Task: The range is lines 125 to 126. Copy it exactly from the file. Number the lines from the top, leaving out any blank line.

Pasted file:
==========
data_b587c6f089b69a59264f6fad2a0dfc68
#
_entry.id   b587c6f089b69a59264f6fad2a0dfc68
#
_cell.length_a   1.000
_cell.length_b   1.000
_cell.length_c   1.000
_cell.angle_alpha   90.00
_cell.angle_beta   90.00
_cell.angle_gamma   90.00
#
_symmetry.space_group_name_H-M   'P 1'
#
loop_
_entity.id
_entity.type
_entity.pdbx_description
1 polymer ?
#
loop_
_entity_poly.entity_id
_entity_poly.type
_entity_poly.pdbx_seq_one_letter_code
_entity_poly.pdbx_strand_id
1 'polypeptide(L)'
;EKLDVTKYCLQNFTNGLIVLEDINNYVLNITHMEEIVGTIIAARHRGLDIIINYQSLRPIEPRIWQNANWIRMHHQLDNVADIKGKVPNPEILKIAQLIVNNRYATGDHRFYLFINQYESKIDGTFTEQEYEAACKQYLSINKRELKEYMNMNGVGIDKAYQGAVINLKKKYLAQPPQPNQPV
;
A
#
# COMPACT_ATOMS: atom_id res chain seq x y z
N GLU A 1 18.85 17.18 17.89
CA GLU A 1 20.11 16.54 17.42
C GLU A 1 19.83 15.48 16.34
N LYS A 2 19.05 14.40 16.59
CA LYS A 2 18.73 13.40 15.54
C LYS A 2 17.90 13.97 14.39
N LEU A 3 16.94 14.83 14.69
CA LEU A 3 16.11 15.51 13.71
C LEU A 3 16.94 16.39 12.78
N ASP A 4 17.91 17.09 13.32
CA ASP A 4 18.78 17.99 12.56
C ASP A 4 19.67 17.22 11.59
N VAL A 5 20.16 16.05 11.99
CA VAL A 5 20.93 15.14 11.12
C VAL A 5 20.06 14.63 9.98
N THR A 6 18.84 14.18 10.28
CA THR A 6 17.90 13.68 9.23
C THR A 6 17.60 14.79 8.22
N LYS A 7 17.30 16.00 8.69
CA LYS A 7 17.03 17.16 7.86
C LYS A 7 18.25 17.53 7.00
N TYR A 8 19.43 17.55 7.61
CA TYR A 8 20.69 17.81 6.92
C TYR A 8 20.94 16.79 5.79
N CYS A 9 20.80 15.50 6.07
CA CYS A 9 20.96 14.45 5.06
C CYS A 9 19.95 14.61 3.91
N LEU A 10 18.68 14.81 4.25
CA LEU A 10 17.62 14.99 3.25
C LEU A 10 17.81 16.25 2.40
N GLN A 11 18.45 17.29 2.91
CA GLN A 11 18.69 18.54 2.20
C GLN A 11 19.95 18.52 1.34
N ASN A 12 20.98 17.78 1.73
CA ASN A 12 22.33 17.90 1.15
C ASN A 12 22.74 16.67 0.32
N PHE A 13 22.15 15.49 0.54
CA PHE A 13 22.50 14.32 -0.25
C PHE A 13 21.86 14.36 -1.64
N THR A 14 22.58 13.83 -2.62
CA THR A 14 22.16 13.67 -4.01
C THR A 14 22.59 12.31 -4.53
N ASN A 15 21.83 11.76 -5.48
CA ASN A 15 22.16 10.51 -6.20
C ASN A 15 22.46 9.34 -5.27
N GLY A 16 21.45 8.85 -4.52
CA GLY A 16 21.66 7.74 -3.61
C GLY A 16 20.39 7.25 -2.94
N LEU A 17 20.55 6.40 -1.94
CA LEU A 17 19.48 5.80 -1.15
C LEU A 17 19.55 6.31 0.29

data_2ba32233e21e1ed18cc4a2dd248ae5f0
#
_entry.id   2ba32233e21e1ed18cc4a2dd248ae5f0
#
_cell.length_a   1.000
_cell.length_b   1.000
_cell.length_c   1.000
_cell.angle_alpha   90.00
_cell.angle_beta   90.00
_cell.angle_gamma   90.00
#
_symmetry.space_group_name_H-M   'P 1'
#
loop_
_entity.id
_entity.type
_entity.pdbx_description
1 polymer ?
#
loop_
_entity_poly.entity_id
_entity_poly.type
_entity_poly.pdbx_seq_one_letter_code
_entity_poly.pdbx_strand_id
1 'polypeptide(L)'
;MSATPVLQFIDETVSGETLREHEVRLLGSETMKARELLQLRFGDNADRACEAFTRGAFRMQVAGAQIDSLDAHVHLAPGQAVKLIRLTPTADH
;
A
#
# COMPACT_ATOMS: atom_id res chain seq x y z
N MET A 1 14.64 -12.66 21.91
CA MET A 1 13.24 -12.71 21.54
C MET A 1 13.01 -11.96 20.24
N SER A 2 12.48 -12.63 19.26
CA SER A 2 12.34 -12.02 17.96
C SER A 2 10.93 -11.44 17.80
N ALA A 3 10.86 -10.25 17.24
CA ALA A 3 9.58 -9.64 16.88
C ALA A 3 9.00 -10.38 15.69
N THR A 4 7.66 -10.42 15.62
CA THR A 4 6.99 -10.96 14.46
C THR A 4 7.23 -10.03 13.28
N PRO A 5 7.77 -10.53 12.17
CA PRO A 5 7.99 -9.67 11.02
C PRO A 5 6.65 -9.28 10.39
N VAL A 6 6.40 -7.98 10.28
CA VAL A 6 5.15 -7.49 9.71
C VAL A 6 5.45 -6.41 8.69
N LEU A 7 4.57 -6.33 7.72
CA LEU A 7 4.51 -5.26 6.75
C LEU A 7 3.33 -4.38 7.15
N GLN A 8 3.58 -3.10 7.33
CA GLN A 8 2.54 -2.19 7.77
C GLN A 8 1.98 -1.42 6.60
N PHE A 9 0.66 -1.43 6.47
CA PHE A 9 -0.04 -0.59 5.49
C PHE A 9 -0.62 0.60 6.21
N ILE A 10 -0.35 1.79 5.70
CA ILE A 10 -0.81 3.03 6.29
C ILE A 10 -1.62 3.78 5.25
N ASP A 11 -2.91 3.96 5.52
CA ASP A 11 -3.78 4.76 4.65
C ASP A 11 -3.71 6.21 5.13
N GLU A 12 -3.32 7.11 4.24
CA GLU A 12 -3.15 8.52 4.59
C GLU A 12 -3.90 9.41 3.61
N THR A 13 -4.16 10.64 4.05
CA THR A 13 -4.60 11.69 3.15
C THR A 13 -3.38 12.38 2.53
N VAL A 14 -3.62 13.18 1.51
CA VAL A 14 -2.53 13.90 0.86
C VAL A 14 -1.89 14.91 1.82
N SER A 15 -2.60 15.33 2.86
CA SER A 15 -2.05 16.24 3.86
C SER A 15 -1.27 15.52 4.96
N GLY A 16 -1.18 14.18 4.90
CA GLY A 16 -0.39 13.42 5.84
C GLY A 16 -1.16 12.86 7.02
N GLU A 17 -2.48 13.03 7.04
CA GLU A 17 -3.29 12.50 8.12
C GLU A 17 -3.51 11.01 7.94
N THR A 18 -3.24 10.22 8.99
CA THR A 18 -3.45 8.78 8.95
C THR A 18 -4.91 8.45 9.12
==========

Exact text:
CA PRO A 5 7.99 -9.67 11.02
C PRO A 5 6.65 -9.28 10.39